I usually take to the water, the track, or the punching bag, and that helps release the frustration that comes with bad mood syndrome. The garden was a less-active and slower approach, but it still managed to help turn things around. By the time I got home there were no traces of foul moods and the peacefulness of the garden came home with me.

Buen Camino, my friends.

 

Bob Ross Would Have Been Proud

21 Jun

Sometimes it’s a sigh of … am I ever gonna get there? Other times it’s a smile that creeps up because the feel-goods take over and I see the possibilities.

I keep looking at my vision board on a daily basis and see the pictures and hope I had for myself at the beginning of this 2019 journey. I’m reminded, another day, another set of possibilities. And sometimes when the day ends I’m not always a step closer to the goal, and sometimes that’s a real bummer.

But when I get a chance to keep the promises I made to myself, the frustration of not reaching certain goals fizzles out. Knowing that I’m keeping my word and committing to new experiences adds substance to my life and keeps the momentum going. Doing something different, something new once a month  provides me with comfort at the end of the day that I’m doing whatever I can to be better than I was yesterday. I’m trying to keep the Yes, Man on a roll because these are avenues I can control and it finally feels like something is going my way. 12 months. 12 new somethings. And number six was pretty cool.

It comes at a time when I desperately needed a turnaround.

As rejections kept floating in, I enjoyed this new artistic experience that put me in touch with artists and their visions. I’d never been to a chalk festival. It was one of those I’ll-get-around-to-it-one-day adventures … and the day finally came. And I was so glad.

 

I got lost in the color, skill, and imagination of all these murals. My intention was to see them create, see what they came up with, and I left feeling inspired to jolt myself passed the slump and find creative awesomeness. They start with nothing absolutely nothing and they come out with these incredible works that make you pause. The talent made you stop, just to admire the hard work. Feeling the artists’ vibe helped get rid of some of the funk that often comes with the lows of writing when the highs are not really working its magic.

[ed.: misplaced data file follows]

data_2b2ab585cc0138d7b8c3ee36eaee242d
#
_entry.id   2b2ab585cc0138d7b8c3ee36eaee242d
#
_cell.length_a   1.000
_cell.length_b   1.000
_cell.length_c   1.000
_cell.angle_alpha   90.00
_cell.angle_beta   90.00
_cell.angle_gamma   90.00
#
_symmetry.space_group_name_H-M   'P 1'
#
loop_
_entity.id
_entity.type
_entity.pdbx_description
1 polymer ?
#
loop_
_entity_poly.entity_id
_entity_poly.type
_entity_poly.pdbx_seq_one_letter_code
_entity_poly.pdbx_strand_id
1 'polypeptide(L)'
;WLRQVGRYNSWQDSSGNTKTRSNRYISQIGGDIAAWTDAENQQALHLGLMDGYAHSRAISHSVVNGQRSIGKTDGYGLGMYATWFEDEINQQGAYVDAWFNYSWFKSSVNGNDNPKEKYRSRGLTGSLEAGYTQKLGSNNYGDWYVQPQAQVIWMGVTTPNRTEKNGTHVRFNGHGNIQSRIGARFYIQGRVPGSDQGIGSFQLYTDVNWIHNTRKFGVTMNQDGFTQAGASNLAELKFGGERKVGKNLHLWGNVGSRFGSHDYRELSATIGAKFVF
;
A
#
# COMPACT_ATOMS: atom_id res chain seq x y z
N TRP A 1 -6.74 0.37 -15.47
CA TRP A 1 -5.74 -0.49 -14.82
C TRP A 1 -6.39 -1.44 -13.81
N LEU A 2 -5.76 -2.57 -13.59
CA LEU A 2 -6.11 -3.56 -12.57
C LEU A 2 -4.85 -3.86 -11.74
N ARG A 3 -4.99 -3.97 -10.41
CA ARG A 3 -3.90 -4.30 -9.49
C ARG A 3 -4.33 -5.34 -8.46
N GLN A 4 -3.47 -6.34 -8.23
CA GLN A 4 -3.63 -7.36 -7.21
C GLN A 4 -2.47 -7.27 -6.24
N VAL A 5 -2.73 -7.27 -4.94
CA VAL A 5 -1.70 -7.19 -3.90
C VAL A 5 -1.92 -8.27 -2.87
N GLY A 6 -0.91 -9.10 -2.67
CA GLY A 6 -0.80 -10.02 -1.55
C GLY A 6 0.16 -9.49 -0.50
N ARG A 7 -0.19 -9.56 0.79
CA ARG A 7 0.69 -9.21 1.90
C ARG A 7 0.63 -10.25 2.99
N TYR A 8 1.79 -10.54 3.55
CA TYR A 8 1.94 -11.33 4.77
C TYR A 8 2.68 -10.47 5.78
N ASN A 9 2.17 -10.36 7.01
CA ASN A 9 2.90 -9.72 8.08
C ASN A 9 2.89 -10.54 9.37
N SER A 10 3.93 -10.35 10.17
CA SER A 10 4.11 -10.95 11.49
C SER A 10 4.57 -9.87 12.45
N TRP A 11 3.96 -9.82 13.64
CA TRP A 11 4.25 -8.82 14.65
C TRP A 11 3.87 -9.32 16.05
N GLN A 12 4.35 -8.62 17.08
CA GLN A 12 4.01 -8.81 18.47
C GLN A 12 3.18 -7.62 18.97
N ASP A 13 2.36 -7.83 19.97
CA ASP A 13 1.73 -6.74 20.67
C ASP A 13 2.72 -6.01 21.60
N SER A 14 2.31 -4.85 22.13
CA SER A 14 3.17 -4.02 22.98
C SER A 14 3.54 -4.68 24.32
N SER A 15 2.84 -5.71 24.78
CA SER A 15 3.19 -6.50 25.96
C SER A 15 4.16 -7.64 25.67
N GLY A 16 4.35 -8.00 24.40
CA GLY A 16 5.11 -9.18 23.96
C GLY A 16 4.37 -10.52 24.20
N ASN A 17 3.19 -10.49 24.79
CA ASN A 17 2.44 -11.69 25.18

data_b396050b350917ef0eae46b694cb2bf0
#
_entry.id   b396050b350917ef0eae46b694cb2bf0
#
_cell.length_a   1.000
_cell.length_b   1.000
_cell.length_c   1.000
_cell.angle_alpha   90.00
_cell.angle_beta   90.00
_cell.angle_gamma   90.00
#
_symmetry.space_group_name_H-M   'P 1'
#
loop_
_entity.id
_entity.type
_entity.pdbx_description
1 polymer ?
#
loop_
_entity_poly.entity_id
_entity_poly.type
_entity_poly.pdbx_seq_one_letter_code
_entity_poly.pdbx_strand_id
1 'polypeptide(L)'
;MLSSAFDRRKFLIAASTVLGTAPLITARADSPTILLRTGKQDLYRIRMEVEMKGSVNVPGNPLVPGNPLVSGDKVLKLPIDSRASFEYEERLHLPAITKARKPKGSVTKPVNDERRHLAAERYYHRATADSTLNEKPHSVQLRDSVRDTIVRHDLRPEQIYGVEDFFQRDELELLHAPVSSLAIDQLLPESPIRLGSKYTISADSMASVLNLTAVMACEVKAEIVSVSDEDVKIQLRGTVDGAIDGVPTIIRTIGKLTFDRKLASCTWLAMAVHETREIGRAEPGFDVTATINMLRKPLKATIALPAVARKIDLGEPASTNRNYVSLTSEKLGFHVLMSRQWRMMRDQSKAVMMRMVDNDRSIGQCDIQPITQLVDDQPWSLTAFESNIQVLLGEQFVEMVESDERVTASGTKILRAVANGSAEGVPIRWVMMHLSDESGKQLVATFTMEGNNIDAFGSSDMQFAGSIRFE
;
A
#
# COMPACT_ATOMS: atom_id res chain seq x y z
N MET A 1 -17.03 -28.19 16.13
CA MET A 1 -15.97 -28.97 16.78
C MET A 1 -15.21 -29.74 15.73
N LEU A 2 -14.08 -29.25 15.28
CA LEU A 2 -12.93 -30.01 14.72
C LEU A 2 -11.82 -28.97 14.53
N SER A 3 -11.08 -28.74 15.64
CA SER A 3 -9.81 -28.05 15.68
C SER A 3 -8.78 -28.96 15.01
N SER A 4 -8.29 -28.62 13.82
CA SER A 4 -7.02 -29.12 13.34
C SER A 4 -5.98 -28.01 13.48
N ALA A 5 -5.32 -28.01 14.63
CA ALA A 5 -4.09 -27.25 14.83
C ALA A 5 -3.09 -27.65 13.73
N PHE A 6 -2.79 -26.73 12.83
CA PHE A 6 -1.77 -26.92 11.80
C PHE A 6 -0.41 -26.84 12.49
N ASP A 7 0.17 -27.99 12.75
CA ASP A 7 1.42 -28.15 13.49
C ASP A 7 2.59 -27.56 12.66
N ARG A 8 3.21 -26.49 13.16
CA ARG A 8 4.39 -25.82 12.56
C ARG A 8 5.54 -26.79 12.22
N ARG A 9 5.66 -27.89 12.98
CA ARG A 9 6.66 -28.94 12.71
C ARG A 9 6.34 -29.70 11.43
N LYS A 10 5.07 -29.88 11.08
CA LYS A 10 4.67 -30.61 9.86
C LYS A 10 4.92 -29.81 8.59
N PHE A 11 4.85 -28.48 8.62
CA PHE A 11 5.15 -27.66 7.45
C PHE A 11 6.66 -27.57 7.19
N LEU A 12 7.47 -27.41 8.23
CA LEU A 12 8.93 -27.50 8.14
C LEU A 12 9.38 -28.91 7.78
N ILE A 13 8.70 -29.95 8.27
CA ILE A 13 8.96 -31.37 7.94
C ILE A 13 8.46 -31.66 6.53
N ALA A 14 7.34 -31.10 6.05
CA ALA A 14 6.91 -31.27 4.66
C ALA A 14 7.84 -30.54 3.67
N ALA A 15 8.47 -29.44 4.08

It gave me something to look forward to as an independent artist. It helped to know that alternate platforms can also bring you closer to your goals. People discover your art in unexpected places, just have to keep getting the courage to put it out there. At the end of the day I was glad I kept my word, my resolution promises. This new chalk festival adventure helped align my perspective, and appreciate the mural artist even more than I already do.

I think Bob Ross would have been proud.

Buen Camino, my friends!

Wednesday Storytellers

12 Jun

It’s not only the fact that it was an incredible story to begin with, it’s the fact that they were finally able to share it, and then tell it in a way where it made people care.

Bobby, Eddie, and David.

Three Identical Strangers.

I felt like this story could have been an episode of Law & Order. But unfortunately it was real.

Now I’m not giving anything away when I say it’s about triplets, who were separated at birth and then miraculously reunited by chance. That you see in the preview. But that’s not the most incredulous part of the story.

It’s the why?

Why did this happen?

The documentary uncovers the sick motives and reveals bit by bit how this impacted their lives and changed their trajectory, for good and for bad. It’s such a powerful story about abuses of power and harm that can come from separating families.

Documentaries, like this, catapult stories onto a stage so that truths can be revealed and action becomes a possibility. Change becomes a possibility.

I wasn’t big on documentaries growing up, and it wasn’t until college, when I took history that I discovered the power of this kind of storyteller. Documentary film makers find a piece of humanity and tap into it so that others can see, feel, and hear, the story. Then questions arise.

I’m not one of those people that celebrates the thousands of channels on television, because it only creates a massive amount of bad reality TV or just bad TV in general. But the one positive of all this expansiveness is that documentaries are more readily available. Streaming stories that I might not have been able to see in the theaters, helps broaden perspective, engage in community activism and gain empathy for struggles, and happiness for triumphs.